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7 Passive House Examples To Inspire Your Next Project (2024 Update)

sustainable house made from bricks

The creation of passive houses is a new design philosophy that is sweeping the world. These new buildings are built to save energy and forge a new path into the future with an eye on combating climate change. Builders are starting to build more and more homes that meet passive home standards. There are passive houses of all shapes and sizes located everywhere from Serbia to New York. Each one of these homes is unique in its own way and can provide a boatload of inspiration for anyone interested in green energy design.

Here are seven examples of modern passive house designs to inspire your next home project. Whether you are looking for ideas for interior decorating or trying to draw up a completely new home to build, there are a ton of unique and eye-catching ideas on this list.

What Is a Passive House?

A structure deemed a “passive house” has a certification that recognizes homes that have reduced energy consumption by at least 90%. These houses are part of the green energy design wave that aims to make buildings more environmentally friendly by reducing their energy consumption. The idea behind the passive house is to use as much natural physics as possible to do the work of traditional fuels and power. People who subscribe to the passive house philosophy believe that if more buildings adhere to these standards, energy consumption and the effects on the planet can be noticeably reduced which will create a greener and better world in the future.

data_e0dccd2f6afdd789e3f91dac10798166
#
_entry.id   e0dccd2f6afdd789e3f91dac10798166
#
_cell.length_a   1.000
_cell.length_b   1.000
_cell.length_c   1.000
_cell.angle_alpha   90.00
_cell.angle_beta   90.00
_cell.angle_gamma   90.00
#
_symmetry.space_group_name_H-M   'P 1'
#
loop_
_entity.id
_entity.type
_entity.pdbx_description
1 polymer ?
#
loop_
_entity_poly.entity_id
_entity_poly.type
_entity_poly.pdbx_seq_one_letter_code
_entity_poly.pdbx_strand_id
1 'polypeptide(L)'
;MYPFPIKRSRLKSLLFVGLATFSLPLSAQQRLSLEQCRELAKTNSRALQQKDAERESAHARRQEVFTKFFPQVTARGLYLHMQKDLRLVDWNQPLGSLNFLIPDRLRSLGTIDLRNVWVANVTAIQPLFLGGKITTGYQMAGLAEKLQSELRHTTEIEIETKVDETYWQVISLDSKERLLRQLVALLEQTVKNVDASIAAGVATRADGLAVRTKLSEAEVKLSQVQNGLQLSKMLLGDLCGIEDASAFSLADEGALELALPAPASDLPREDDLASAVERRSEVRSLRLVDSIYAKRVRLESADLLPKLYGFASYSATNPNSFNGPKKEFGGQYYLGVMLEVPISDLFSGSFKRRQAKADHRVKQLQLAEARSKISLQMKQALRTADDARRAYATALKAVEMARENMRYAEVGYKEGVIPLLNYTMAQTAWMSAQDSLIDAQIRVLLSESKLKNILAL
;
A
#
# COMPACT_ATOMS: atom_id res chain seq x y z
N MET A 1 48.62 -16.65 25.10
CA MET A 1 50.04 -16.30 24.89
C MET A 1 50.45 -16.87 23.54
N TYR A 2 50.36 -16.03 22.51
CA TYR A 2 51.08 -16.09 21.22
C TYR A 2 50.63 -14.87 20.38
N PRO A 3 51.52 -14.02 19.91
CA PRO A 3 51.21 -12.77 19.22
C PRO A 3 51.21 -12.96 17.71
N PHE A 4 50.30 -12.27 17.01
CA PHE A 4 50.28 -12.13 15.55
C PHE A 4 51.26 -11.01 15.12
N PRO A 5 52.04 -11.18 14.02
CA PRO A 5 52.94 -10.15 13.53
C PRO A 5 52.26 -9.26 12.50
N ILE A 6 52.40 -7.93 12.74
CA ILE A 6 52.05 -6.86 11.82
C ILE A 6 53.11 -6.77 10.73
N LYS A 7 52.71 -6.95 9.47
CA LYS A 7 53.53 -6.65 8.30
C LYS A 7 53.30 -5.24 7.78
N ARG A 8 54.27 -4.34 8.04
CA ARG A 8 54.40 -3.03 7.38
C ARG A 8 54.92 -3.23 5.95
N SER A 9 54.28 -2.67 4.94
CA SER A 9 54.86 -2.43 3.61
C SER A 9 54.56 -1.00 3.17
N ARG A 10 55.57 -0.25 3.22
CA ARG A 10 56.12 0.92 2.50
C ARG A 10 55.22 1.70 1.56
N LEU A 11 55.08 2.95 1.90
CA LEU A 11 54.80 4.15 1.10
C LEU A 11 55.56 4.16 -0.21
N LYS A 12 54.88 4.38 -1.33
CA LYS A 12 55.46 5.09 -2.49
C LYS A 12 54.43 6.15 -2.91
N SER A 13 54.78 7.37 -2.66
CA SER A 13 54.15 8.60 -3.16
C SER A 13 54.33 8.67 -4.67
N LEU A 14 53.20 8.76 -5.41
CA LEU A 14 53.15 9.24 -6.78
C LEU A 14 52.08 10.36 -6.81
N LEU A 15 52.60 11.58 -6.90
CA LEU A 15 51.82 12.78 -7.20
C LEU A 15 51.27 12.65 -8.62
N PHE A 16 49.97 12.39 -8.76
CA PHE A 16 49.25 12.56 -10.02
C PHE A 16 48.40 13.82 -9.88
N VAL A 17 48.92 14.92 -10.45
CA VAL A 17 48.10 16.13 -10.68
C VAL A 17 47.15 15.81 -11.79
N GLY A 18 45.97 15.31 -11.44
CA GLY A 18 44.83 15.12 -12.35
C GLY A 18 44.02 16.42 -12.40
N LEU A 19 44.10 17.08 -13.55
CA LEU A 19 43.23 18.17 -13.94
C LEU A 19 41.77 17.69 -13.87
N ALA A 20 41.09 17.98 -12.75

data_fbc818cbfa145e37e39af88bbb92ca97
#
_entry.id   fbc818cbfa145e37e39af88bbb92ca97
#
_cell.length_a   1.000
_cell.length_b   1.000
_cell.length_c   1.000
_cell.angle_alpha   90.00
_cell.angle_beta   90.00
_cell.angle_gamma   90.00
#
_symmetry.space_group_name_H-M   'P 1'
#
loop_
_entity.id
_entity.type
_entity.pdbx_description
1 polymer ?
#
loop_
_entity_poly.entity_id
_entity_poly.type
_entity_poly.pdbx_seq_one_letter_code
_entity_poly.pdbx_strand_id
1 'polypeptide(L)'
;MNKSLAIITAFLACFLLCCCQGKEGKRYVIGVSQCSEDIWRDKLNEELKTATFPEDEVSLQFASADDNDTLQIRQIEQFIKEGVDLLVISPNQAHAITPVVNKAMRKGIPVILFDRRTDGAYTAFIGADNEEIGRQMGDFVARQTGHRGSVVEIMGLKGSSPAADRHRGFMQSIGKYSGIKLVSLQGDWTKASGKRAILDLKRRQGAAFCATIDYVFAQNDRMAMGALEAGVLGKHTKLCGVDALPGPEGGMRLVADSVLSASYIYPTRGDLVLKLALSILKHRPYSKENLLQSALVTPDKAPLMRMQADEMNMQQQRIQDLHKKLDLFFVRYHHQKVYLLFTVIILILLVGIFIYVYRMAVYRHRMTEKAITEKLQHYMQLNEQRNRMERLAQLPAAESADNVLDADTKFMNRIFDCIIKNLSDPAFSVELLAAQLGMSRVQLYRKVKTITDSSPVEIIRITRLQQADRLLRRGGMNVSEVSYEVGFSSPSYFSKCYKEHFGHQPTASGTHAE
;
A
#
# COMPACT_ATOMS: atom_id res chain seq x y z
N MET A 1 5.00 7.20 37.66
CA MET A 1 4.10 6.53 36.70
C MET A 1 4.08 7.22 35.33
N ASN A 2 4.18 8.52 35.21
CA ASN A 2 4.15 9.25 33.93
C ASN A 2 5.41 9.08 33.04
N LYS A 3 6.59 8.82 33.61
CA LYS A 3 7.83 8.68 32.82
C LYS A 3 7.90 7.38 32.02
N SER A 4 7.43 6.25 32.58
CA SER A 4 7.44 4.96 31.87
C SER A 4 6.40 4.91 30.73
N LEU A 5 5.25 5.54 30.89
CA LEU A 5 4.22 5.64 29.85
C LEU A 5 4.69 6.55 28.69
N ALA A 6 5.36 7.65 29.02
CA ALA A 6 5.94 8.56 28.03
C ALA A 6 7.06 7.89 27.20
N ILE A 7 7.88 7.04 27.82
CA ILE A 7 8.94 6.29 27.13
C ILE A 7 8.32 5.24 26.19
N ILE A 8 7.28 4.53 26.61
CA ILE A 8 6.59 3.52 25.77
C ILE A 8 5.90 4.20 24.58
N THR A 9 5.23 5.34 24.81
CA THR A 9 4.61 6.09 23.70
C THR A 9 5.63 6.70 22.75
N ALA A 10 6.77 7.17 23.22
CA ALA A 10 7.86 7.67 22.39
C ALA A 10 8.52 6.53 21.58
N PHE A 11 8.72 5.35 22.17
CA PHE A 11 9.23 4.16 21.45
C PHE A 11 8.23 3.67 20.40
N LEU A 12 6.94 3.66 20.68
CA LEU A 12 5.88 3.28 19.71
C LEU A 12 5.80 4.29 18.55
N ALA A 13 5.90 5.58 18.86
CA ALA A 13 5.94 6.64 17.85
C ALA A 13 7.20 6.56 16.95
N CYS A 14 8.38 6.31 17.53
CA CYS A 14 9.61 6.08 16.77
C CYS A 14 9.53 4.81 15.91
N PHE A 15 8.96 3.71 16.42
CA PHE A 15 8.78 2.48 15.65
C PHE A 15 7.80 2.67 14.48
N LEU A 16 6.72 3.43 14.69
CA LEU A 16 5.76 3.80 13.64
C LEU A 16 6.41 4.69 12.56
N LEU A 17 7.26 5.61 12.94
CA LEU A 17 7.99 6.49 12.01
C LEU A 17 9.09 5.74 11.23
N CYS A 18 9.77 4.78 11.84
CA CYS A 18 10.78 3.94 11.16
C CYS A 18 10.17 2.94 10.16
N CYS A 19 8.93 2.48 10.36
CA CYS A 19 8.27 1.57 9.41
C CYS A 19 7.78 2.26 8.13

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The 7 Passive House Examples:

1. Green Roof Goodness

This beautiful Moscow home features a distinctive roof that works to maintain temperature and style. The roof is covered in green plants that help the house blend in with the surrounding woods. The slanted frame and ample windows mean the house stays warm in the winter and cool in the summers. Not only does this house look incredible, but it is also almost entirely neutral in terms of its energy usage.

The builder of this home was Snegiri Architects, who aimed to make this home as environmentally friendly as possible while trying to fully integrate it with the surrounding environment.

roof full of green moss
Image Credit: RitaE, Pixabay

2. Straw Bale Home

There are a lot of distinct ideas when it comes to green architecture. But have you ever seen a house built out of hay bales before? This award-winning home is nearly 1,900 square feet with three bedrooms and aims to be as environmentally friendly as possible. At first glance, you won’t even be able to tell that this home is built out of straw bales. It even features a fireplace and a beautiful outdoor area. The designers of this house strived to create a beautiful home that has as small of an environmental footprint as possible. They came up with a wild idea that ended up working out in the end.

The best part about this passive house is that they are offering the plans for sale. If you are curious about how to build a house out of straw bales, you can purchase a set of certified plans. But it will cost you. A simple PDF copy of the plans will run nearly $1,895.

3. The Money Generating Home

Most people have to pay hundreds of dollars a month in power, heating, and cooling costs for their homes. Utilities are one of the biggest recurring expenses for homeowners. That is why it is extra impressive that this couple from Minneapolis actually built a house that makes money on its utilities.

Using passive house principles, this home combines excellent insulation, solar panels, and clever airflow to use as little power as possible. Since the house runs on solar panels, the excess power is sold back to the power company. The minimal energy use plus the buyback agreement means that this home actually turns a monthly profit on its energy. And on top of all that, the home looks great. This couple did a truly incredible job with their home.

white doves in the roof
Image Credit: Piqsels